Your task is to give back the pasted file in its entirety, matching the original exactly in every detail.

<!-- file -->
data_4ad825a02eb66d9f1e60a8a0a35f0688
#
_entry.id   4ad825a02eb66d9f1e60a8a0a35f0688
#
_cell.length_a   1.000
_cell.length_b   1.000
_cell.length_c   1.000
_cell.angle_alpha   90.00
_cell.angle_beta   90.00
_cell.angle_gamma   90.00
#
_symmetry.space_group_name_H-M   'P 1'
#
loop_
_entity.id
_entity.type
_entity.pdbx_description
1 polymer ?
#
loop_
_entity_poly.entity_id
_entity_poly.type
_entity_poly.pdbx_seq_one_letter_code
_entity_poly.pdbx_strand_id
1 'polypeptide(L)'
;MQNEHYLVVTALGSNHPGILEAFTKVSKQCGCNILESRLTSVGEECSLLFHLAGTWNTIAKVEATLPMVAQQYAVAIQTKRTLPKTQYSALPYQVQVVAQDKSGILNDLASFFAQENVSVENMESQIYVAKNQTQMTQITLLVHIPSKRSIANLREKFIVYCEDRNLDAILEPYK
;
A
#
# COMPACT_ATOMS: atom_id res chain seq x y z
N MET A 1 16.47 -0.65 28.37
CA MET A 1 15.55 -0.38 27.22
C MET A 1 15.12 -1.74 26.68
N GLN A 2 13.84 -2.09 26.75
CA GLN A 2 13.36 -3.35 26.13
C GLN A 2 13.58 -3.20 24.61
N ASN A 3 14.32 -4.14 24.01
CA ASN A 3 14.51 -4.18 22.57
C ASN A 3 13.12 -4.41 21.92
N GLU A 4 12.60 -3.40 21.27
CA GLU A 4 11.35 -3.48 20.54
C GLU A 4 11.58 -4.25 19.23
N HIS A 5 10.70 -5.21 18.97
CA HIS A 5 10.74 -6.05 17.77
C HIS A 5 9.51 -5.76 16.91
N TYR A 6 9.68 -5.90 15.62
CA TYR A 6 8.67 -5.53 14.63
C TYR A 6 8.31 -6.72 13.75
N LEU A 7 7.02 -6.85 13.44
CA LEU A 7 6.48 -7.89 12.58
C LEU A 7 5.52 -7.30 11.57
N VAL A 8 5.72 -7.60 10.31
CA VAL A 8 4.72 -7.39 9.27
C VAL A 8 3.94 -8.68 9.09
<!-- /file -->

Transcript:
data_4ad825a02eb66d9f1e60a8a0a35f0688
#
_entry.id   4ad825a02eb66d9f1e60a8a0a35f0688
#
_cell.length_a   1.000
_cell.length_b   1.000
_cell.length_c   1.000
_cell.angle_alpha   90.00
_cell.angle_beta   90.00
_cell.angle_gamma   90.00
#
_symmetry.space_group_name_H-M   'P 1'
#
loop_
_entity.id
_entity.type
_entity.pdbx_description
1 polymer ?
#
loop_
_entity_poly.entity_id
_entity_poly.type
_entity_poly.pdbx_seq_one_letter_code
_entity_poly.pdbx_strand_id
1 'polypeptide(L)'
;MQNEHYLVVTALGSNHPGILEAFTKVSKQCGCNILESRLTSVGEECSLLFHLAGTWNTIAKVEATLPMVAQQYAVAIQTKRTLPKTQYSALPYQVQVVAQDKSGILNDLASFFAQENVSVENMESQIYVAKNQTQMTQITLLVHIPSKRSIANLREKFIVYCEDRNLDAILEPYK
;
A
#
# COMPACT_ATOMS: atom_id res chain seq x y z
N MET A 1 16.47 -0.65 28.37
CA MET A 1 15.55 -0.38 27.22
C MET A 1 15.12 -1.74 26.68
N GLN A 2 13.84 -2.09 26.75
CA GLN A 2 13.36 -3.35 26.13
C GLN A 2 13.58 -3.20 24.61
N ASN A 3 14.32 -4.14 24.01
CA ASN A 3 14.51 -4.18 22.57
C ASN A 3 13.12 -4.41 21.92
N GLU A 4 12.60 -3.40 21.27
CA GLU A 4 11.35 -3.48 20.54
C GLU A 4 11.58 -4.25 19.23
N HIS A 5 10.70 -5.21 18.97
CA HIS A 5 10.74 -6.05 17.77
C HIS A 5 9.51 -5.76 16.91
N TYR A 6 9.68 -5.90 15.62
CA TYR A 6 8.67 -5.53 14.63
C TYR A 6 8.31 -6.72 13.75
N LEU A 7 7.02 -6.85 13.44
CA LEU A 7 6.48 -7.89 12.58
C LEU A 7 5.52 -7.30 11.57
N VAL A 8 5.72 -7.60 10.31
CA VAL A 8 4.72 -7.39 9.27
C VAL A 8 3.94 -8.68 9.09